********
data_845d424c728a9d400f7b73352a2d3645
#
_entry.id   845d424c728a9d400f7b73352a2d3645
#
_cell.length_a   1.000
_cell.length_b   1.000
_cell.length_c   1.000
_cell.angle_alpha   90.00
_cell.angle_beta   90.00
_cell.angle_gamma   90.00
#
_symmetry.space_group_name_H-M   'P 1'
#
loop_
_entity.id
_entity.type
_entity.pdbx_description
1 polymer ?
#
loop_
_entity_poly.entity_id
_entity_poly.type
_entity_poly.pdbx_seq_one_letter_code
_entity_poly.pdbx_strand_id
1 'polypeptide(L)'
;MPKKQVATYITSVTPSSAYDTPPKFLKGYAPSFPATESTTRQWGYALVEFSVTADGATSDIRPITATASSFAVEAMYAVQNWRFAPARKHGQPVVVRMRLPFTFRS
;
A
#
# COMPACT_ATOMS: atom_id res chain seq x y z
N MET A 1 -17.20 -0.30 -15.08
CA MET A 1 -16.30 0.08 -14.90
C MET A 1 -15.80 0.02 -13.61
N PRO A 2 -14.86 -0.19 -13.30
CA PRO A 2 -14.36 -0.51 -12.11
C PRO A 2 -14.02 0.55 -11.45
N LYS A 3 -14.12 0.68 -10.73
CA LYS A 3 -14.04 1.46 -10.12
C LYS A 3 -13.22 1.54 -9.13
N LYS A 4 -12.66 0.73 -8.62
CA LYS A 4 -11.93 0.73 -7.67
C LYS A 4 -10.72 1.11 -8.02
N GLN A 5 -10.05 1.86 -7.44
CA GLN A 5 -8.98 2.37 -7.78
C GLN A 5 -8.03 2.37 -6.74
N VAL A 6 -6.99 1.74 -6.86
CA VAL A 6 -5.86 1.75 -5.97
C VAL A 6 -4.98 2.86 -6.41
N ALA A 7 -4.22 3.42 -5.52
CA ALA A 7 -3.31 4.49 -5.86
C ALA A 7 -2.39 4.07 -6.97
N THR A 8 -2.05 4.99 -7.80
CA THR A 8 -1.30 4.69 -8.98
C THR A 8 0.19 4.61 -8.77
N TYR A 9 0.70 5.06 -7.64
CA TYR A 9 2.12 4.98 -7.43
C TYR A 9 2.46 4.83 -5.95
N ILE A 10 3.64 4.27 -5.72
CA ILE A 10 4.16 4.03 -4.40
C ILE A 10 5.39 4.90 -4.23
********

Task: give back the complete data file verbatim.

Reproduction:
data_845d424c728a9d400f7b73352a2d3645
#
_entry.id   845d424c728a9d400f7b73352a2d3645
#
_cell.length_a   1.000
_cell.length_b   1.000
_cell.length_c   1.000
_cell.angle_alpha   90.00
_cell.angle_beta   90.00
_cell.angle_gamma   90.00
#
_symmetry.space_group_name_H-M   'P 1'
#
loop_
_entity.id
_entity.type
_entity.pdbx_description
1 polymer ?
#
loop_
_entity_poly.entity_id
_entity_poly.type
_entity_poly.pdbx_seq_one_letter_code
_entity_poly.pdbx_strand_id
1 'polypeptide(L)'
;MPKKQVATYITSVTPSSAYDTPPKFLKGYAPSFPATESTTRQWGYALVEFSVTADGATSDIRPITATASSFAVEAMYAVQNWRFAPARKHGQPVVVRMRLPFTFRS
;
A
#
# COMPACT_ATOMS: atom_id res chain seq x y z
N MET A 1 -17.20 -0.30 -15.08
CA MET A 1 -16.30 0.08 -14.90
C MET A 1 -15.80 0.02 -13.61
N PRO A 2 -14.86 -0.19 -13.30
CA PRO A 2 -14.36 -0.51 -12.11
C PRO A 2 -14.02 0.55 -11.45
N LYS A 3 -14.12 0.68 -10.73
CA LYS A 3 -14.04 1.46 -10.12
C LYS A 3 -13.22 1.54 -9.13
N LYS A 4 -12.66 0.73 -8.62
CA LYS A 4 -11.93 0.73 -7.67
C LYS A 4 -10.72 1.11 -8.02
N GLN A 5 -10.05 1.86 -7.44
CA GLN A 5 -8.98 2.37 -7.78
C GLN A 5 -8.03 2.37 -6.74
N VAL A 6 -6.99 1.74 -6.86
CA VAL A 6 -5.86 1.75 -5.97
C VAL A 6 -4.98 2.86 -6.41
N ALA A 7 -4.22 3.42 -5.52
CA ALA A 7 -3.31 4.49 -5.86
C ALA A 7 -2.39 4.07 -6.97
N THR A 8 -2.05 4.99 -7.80
CA THR A 8 -1.30 4.69 -8.98
C THR A 8 0.19 4.61 -8.77
N TYR A 9 0.70 5.06 -7.64
CA TYR A 9 2.12 4.98 -7.43
C TYR A 9 2.46 4.83 -5.95
N ILE A 10 3.64 4.27 -5.72
CA ILE A 10 4.16 4.03 -4.40
C ILE A 10 5.39 4.90 -4.23